The summary of the methods and applications described in this article has shown the current state of the art related to the assessment of positional accuracy based on lines. About seven methods, some of them with specific adaptations, and about 35 applications have been summarized to show readers this alternative type of assessment of positional accuracy, which is unknown by general users of GI. From the assessment of a complete spatial database to the simple detection of displacements and the control of the matching of elements these applications have contributed to the evolution and development of the methods described previously. The selection of the method to be used is in some cases complicated because each one has a diverse grade of difficulty in being implemented and shows different results and interpretations. Therefore, the selection of the method or methods to be applied will depend on several factors, but we can highlight the type of result to be obtained (mean displacement, maximum displacement, vector displacement, percentage of inclusion, uncertainty at a certain probability, displacement of homologous vertexes, etc.) to establish the most convenient method.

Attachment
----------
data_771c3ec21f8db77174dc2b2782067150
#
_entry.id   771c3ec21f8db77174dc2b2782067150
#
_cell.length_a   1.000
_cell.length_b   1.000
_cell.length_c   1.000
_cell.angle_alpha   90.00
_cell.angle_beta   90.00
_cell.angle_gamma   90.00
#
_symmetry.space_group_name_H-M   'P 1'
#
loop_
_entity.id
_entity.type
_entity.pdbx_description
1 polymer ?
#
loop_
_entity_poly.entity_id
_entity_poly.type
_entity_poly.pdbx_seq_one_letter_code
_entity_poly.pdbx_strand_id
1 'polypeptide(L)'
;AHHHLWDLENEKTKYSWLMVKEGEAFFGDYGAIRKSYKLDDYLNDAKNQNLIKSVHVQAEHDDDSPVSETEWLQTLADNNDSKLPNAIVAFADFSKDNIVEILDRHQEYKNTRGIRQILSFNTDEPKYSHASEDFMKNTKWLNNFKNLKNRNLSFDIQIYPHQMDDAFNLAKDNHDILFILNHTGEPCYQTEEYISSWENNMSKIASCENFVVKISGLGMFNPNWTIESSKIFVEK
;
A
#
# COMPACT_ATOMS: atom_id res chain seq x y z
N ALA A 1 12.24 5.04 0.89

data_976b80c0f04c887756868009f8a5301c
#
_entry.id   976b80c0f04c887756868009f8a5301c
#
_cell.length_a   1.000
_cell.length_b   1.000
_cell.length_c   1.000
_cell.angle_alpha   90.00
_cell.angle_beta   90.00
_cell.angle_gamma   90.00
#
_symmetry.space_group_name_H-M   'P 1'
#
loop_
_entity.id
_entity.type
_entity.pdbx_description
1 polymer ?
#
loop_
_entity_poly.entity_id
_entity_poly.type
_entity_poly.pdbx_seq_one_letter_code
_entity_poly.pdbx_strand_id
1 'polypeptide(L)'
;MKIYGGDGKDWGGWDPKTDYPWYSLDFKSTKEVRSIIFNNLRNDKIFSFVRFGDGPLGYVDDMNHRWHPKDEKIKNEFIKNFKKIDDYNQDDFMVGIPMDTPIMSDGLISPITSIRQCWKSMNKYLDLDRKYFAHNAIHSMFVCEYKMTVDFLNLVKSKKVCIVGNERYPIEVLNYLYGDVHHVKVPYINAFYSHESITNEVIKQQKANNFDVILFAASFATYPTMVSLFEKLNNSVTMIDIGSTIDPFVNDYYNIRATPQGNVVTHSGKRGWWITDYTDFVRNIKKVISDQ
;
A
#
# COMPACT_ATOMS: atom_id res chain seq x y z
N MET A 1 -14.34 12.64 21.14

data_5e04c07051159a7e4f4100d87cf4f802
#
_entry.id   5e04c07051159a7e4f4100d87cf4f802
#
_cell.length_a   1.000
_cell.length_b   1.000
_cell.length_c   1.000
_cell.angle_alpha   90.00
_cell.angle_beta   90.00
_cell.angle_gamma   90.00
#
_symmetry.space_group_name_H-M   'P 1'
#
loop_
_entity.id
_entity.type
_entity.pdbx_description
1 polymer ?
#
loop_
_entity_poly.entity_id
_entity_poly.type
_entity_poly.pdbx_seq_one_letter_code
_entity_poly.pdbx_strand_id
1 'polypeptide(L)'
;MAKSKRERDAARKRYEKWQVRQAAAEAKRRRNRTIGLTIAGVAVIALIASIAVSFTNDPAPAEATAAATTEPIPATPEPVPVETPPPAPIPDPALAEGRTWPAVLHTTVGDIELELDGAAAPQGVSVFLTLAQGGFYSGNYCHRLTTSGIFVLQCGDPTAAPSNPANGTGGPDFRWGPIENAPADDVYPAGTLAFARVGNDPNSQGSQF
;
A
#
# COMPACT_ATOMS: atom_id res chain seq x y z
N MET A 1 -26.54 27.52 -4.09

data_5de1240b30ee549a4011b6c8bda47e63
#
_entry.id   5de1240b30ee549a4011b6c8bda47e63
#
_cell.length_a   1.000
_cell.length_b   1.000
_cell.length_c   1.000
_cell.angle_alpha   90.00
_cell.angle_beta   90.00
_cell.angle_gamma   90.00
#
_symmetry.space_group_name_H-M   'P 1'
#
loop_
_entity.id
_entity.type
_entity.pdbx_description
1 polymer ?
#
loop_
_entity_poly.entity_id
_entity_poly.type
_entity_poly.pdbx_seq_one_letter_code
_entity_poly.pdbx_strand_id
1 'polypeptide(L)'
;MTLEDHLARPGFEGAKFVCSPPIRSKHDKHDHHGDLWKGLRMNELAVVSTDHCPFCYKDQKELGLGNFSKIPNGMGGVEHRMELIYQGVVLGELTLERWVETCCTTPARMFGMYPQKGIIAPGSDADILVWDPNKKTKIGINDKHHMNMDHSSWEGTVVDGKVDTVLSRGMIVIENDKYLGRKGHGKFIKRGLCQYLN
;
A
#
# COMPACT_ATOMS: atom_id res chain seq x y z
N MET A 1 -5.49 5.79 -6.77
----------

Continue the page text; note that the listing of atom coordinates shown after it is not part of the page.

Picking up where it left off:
The future of this type of assessment is interesting, considering the current volume of acquisition, sharing and use of GI based on lines. Therefore, the development of new methods or adaptations of those previously described is expected and the extension of the applications to different purposes and fields.